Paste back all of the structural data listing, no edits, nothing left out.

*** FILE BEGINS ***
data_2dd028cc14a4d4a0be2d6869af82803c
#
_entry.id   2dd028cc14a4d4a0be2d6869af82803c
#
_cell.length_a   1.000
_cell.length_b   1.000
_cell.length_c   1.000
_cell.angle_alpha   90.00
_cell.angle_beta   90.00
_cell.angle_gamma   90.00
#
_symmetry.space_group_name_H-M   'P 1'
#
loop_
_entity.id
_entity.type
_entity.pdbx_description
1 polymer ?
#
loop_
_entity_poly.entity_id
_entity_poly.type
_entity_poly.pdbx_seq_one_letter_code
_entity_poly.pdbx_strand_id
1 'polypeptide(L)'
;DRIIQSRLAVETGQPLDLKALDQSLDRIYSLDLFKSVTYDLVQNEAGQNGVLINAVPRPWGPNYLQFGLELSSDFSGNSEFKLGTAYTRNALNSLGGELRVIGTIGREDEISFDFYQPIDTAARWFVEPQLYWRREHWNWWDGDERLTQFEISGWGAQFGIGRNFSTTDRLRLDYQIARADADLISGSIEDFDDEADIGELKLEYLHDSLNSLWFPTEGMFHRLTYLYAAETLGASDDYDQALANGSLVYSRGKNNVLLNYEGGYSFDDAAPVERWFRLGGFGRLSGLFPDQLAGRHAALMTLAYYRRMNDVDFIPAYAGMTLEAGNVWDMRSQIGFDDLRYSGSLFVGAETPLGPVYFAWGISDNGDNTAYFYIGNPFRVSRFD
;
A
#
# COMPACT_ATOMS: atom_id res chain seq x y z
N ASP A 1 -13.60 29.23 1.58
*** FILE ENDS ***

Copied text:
data_2dd028cc14a4d4a0be2d6869af82803c
#
_entry.id   2dd028cc14a4d4a0be2d6869af82803c
#
_cell.length_a   1.000
_cell.length_b   1.000
_cell.length_c   1.000
_cell.angle_alpha   90.00
_cell.angle_beta   90.00
_cell.angle_gamma   90.00
#
_symmetry.space_group_name_H-M   'P 1'
#
loop_
_entity.id
_entity.type
_entity.pdbx_description
1 polymer ?
#
loop_
_entity_poly.entity_id
_entity_poly.type
_entity_poly.pdbx_seq_one_letter_code
_entity_poly.pdbx_strand_id
1 'polypeptide(L)'
;DRIIQSRLAVETGQPLDLKALDQSLDRIYSLDLFKSVTYDLVQNEAGQNGVLINAVPRPWGPNYLQFGLELSSDFSGNSEFKLGTAYTRNALNSLGGELRVIGTIGREDEISFDFYQPIDTAARWFVEPQLYWRREHWNWWDGDERLTQFEISGWGAQFGIGRNFSTTDRLRLDYQIARADADLISGSIEDFDDEADIGELKLEYLHDSLNSLWFPTEGMFHRLTYLYAAETLGASDDYDQALANGSLVYSRGKNNVLLNYEGGYSFDDAAPVERWFRLGGFGRLSGLFPDQLAGRHAALMTLAYYRRMNDVDFIPAYAGMTLEAGNVWDMRSQIGFDDLRYSGSLFVGAETPLGPVYFAWGISDNGDNTAYFYIGNPFRVSRFD
;
A
#
# COMPACT_ATOMS: atom_id res chain seq x y z
N ASP A 1 -13.60 29.23 1.58